The Policy Innovation Lab’s work is iterative, using the human-centered design process as its core method for innovation and design.  Its current work focusing on the Anacostia parkland and the adjacent communities is built upon a knowledge base and a set of policy principles, observations, and recommendations developed by prior Lab teams:  

  • Policies and actions affecting the use and management of the Anacostia Park should reinforce the interdependence between the river, the parkland, and the community.
  • A robust, inclusive, and intentional community engagement policy is a critical component of developing, implementing, and sustaining an equitable vision and plan for the parkland.  Community involvement should occur at multiple stages of the planning and implementation process.
  • Social isolation is a health risk.  One of the parkland’s greatest assets is its ability to serve as a hub of community connections for people of all ages. Programming and physical design can fuel those connections. For example, the park can become the centerpiece for intergenerational programming for the arts, recreation, and education.
  • The parkland should generate and support a range of diverse activities that create a sense of community ownership and that enforce the park’s potential as a safe and secure public haven. The Anacostia River Festival is an excellent example of this strategy.
  • Jobs created through park programming, management, and development should benefit local residents, particularly young people, by providing employable skills in the areas of construction, landscaping, park maintenance, and other areas. Job creation strategies that foster local entrepreneurship and the development of cooperative businesses help build individual and community wealth east of the Anacostia River.
  • Safety and security concerns inhibit local residents from taking full advantage of the parkland and can be addressed through the design, maintenance, and programming of the parkland developed in consultation with community residents and park users.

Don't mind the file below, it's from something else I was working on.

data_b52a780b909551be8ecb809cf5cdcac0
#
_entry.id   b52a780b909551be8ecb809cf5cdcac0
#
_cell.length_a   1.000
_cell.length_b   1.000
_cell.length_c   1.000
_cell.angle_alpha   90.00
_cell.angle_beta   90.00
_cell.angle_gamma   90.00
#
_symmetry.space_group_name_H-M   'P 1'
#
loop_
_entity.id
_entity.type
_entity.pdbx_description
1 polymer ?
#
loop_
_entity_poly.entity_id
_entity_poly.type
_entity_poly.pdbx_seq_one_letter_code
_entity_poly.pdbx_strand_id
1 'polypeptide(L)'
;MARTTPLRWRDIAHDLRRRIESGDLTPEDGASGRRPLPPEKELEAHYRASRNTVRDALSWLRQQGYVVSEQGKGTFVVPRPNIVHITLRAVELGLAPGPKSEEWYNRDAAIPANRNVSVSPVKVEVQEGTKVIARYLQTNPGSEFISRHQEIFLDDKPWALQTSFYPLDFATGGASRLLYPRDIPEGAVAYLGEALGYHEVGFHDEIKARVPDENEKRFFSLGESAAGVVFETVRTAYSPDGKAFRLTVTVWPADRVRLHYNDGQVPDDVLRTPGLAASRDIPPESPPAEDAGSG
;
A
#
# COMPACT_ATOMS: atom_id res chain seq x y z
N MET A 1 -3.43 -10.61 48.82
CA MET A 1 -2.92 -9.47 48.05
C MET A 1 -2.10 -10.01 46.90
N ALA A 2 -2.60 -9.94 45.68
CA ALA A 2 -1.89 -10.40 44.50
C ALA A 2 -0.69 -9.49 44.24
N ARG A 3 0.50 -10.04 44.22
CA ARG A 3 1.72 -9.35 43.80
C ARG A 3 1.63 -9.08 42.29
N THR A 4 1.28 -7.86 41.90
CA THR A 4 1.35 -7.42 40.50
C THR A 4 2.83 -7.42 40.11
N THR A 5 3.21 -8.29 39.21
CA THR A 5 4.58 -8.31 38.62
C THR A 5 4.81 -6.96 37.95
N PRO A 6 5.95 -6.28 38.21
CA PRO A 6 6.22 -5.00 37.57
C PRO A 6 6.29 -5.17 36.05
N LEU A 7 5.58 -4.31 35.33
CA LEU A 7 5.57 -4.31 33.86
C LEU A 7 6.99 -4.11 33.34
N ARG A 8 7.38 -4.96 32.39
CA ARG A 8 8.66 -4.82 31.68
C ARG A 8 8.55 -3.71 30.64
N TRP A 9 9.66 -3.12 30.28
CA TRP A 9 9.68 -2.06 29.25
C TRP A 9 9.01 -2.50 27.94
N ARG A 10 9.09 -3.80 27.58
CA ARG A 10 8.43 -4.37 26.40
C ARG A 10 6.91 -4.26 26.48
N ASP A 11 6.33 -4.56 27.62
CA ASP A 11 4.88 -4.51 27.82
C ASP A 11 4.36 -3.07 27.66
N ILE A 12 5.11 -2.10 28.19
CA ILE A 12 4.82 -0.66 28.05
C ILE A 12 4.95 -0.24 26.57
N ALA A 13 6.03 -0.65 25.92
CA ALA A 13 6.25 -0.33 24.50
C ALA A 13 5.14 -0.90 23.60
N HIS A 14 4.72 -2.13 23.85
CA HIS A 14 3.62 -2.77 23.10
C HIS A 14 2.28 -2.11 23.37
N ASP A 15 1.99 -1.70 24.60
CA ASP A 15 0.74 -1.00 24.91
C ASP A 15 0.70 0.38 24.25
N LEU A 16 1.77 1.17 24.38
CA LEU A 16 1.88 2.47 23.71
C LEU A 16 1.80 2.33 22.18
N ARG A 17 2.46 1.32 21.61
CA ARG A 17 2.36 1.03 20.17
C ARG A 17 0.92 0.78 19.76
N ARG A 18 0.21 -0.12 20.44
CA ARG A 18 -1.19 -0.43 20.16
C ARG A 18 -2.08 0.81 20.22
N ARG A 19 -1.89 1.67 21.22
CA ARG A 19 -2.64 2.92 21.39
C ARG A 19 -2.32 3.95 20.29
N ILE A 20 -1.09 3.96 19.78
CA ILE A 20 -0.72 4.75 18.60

• Policies and strategies that support safe and easy access to the parkland by residents of Wards 7 and 8 will increase its use by community residents.  This includes providing access points for bicycles to/from neighborhoods to the park; pathways into the park that facilitate pedestrian access, particularly by seniors and people with disabilities; and identifiable walking/biking routes from neighborhood hubs of activity, housing developments, schools, etc. to the park.
  • Using the parkland to expand the breadth and scale of community gardens in Wards 7 and 8 will enhance food access, increase nutrition and food literacy, provide student learning opportunities, and spark an ongoing dialogue on public health.
  • The parkland is a vast educational resource that can be leveraged and creatively accessed by multiple community partners. For example, the Anacostia Community Museum runs a curriculum-based Citizen Science Program.  The goal of the program is to cultivate environmental knowledge and awareness through engagement in STEM (science, technology, engineering, and math) activities. It also promotes civic engagement, as students work on locally focused projects exploring native plant species, the Anacostia River, and watershed conservation.